How should we respond to the big announcement out of Washington last week that criminalizing minor misbehavior in the name of zero-tolerance school discipline must stop?
What should Texas do now that the federal government says schools can be investigated for civil rights violations if they continue to disproportionately suspend, expel and court-refer African-American students and those with emotional and learning disabilities?
I say, “Amen! It’s about time!”
It’s big news when U.S. Attorney General Eric Holder and Education Secretary Arne Duncan say school police officers should concentrate on school safety and stay out of the day-to-day discipline of students for minor misbehavior.
It’s big news when the U.S. Departments of Justice and Education announce that suspension, expulsion and court referrals should be used as a “last resort” in addressing behavior problems.
In Texas, there are those of us who have worked for years to stop the outsourcing of discipline for childish school misbehavior to the criminal justice system.
The announcement last week that African-American students are three times more likely than their white peers to be disciplined at school is old news to those of us who heard these same dismal findings two years ago when the Council of State Governments Justice Center (CSG) released its landmark report, Breaking School Rules.
Even back then, it was hard to argue with the results of cross-matching the school discipline and court records for nearly one million Texas students over a six-year period — and disaggregating the data to make it impossible to blame poverty, low income and more than 80 other variables for the discriminatory impact of school suspension and expulsion on students of color and those with emotional and learning disabilities.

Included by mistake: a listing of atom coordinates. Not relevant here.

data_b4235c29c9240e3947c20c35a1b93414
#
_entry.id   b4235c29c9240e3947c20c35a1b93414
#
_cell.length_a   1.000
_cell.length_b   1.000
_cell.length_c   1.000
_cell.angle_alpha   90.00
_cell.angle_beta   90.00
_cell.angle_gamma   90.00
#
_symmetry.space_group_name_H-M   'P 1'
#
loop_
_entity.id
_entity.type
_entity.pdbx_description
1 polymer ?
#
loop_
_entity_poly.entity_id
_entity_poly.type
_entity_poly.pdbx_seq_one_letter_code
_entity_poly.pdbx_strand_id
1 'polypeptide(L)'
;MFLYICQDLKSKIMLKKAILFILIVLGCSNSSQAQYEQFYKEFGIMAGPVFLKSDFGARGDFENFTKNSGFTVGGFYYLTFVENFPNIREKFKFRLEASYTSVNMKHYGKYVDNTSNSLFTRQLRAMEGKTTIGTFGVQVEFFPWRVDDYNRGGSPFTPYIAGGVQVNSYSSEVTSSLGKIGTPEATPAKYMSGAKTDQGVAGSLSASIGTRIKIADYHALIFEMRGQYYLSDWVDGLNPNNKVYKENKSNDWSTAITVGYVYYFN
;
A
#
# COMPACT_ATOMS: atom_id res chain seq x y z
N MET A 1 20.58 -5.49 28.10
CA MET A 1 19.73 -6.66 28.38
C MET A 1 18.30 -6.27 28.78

So, we have the data. We have the Department of Justice and the Department of Education saying they will investigate civil rights violations if school discipline has a discriminatory impact. Now, what is Texas going to do about it?
In the 2013 legislative session, I sponsored legislation that ended most Class C misdemeanor ticketing for minor student misbehavior in Texas schools and carried the bill that eliminated Disruption of Class as a misdemeanor offense. But more needs to be done at the state and local levels to end the pipeline from school to court once and for all.
I also filed a bill that would have allowed the Texas Education Agency to intervene in school districts with excessive disciplinary referrals for low-level misbehavior, and in those where disproportionate numbers of students with disabilities or students of a particular race or ethnicity were being impacted.
Had this bill passed, Texas would have been in a position to manage these issues before the federal government even thought about stepping in. Politics prevented its passage, despite the fact that it had the support of Texas’ education commissioner and a broad spectrum of advocacy groups.
We should focus on giving our teachers and administrators the support and tools they need to reinforce high standards for good behavior.
In the two years since Breaking School Rules, I’ve led the Council of State Government’s School Discipline Consensus Project, a nonpartisan effort to identify strategies proven to contribute to behavioral and academic turnarounds for children who are struggling.
We expect that report will track many of the federal recommendations released last week.
What we can’t do is continue an overly punitive approach to minor misbehavior that only serves to alienate our children from school and put them on the path to drop out and enter the juvenile justice system.
Common sense tells us that school discipline should improve behavior and academic engagement — not make it worse.